Help pave the way for future students majoring in the sciences.
• With the support of the Fred L. Emerson Foundation
we are excited to announce a $500,000 challenge,
matching all gifts and pledges dollar-for-dollar
• All funds raised directly support the new Center for
Integrated Sciences (CIS)
• Only alumni who majored in nursing or a science
discipline are eligible, including: biology, chemistry,
computer science, environmental studies and
sciences, exercise science, geosciences, mathematics,
neuroscience, physics, or psychology
Skidmore science alumni, you have a unique opportunity to help make the Center for Integrated Sciences (CIS) a reality.
We are excited to announce that with the support of the Fred L. Emerson Foundation, all gifts and pledges made to the CIS will be matched dollar-for-dollar up to $500,000.
This Emerson Foundation Challenge comes at a critical time for the CIS project and represents a vote of confidence in the College and in our many science alumni who started their paths to success at Skidmore. With the potential to raise a total of $1 million, alumni can double the impact of their gift.
Help us support the sciences at Skidmore.
Your gift or pledge, made by November 30, 2017, will be matched dollar-for-dollar. All donors to the Emerson Foundation Challenge will be recognized on our donor wall of recognition.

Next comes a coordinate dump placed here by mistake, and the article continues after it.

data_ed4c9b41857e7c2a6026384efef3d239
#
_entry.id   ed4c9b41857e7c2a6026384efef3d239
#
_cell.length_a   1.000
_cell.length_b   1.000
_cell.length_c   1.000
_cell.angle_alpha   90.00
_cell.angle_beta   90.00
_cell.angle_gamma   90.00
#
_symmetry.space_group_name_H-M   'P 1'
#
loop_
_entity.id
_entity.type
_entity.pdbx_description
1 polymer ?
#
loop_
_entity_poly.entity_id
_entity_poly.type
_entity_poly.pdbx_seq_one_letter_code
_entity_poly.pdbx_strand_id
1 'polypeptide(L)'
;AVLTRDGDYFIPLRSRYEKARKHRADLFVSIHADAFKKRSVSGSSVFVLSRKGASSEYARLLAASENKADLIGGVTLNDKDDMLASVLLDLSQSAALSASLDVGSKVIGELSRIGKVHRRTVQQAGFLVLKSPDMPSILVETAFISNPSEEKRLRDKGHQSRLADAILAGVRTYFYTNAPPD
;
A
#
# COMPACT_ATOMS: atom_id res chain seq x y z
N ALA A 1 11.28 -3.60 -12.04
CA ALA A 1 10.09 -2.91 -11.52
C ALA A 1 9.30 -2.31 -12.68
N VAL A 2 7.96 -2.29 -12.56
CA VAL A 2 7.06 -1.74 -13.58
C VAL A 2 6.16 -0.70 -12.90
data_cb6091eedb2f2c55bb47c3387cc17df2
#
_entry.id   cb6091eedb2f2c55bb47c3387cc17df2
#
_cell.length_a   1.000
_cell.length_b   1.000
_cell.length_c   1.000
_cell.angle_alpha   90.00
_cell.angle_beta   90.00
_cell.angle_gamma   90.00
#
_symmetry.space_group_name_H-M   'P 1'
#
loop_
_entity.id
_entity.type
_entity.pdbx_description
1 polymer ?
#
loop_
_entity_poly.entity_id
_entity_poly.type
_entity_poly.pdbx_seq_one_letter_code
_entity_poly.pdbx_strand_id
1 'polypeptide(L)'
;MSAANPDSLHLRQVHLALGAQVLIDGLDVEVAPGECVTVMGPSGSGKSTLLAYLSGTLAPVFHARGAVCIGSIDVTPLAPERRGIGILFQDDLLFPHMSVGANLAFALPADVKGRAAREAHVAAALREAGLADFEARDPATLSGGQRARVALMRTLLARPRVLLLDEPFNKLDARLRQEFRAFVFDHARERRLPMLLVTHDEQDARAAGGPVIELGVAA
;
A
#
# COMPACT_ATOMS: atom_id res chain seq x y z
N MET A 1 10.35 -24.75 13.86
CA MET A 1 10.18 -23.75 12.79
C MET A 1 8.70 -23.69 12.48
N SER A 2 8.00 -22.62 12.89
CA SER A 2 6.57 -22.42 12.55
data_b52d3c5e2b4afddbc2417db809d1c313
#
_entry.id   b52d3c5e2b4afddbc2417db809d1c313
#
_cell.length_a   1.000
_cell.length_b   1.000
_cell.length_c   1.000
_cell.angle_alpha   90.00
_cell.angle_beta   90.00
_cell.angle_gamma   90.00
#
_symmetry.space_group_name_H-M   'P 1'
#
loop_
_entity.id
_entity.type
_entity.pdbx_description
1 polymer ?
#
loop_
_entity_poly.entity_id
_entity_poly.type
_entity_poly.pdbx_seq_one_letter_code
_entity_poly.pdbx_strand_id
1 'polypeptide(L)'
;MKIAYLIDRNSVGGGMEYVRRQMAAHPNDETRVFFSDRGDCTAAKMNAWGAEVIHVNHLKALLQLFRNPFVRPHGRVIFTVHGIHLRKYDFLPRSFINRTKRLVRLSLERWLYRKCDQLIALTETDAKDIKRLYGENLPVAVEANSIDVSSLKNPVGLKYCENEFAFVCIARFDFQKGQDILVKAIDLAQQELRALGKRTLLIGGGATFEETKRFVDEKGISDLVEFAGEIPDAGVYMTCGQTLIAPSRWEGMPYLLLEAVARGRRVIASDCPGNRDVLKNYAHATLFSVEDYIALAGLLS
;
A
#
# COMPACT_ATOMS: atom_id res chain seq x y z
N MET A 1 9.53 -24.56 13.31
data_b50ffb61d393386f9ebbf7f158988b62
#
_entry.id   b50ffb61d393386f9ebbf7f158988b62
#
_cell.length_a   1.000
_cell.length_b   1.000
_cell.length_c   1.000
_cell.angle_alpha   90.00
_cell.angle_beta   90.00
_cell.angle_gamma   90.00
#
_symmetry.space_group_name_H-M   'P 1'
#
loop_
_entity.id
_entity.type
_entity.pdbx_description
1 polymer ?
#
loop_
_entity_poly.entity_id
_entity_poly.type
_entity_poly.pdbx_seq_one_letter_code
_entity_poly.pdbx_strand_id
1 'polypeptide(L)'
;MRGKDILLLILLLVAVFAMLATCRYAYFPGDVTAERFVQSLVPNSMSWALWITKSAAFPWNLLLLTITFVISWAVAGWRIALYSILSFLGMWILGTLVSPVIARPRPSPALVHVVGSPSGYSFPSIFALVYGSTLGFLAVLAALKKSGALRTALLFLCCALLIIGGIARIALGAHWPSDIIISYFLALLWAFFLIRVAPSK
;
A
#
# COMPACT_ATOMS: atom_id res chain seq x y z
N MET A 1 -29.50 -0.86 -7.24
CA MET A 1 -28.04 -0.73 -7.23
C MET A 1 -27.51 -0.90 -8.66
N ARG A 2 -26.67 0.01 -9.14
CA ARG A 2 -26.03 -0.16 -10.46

To learn more about individual naming opportunities, please contact the Office of the Vice President for Advancement at (518) 580-5660.
The CIS is the single largest academic initiative in Skidmore's history. The project
will cost $120 million and will bring together more than 90 faculty from cross-disciplines
within a 200,000 square foot state of the art space.
About the Fred L. Emerson Foundation
Fred L. Emerson moved to Auburn, New York, in 1904 to take a position as an order clerk at Dunn and McCarthy, a women’s shoe manufacturer. He remained at the company for the next 44 years, retiring as president in 1948. As the company grew, Fred came to understand the opportunity he was afforded to shape the community in which he lived and worked. In 1932, he established the Foundation "to codify his personal giving and to ensure its longevity beyond his lifetime."
In over 80 years, the foundation has granted more than $120 million to support a range of services including community development, education, health and human services, parks and recreation, performing arts, and preservation.
To learn more about the Center for Integrated Sciences click here.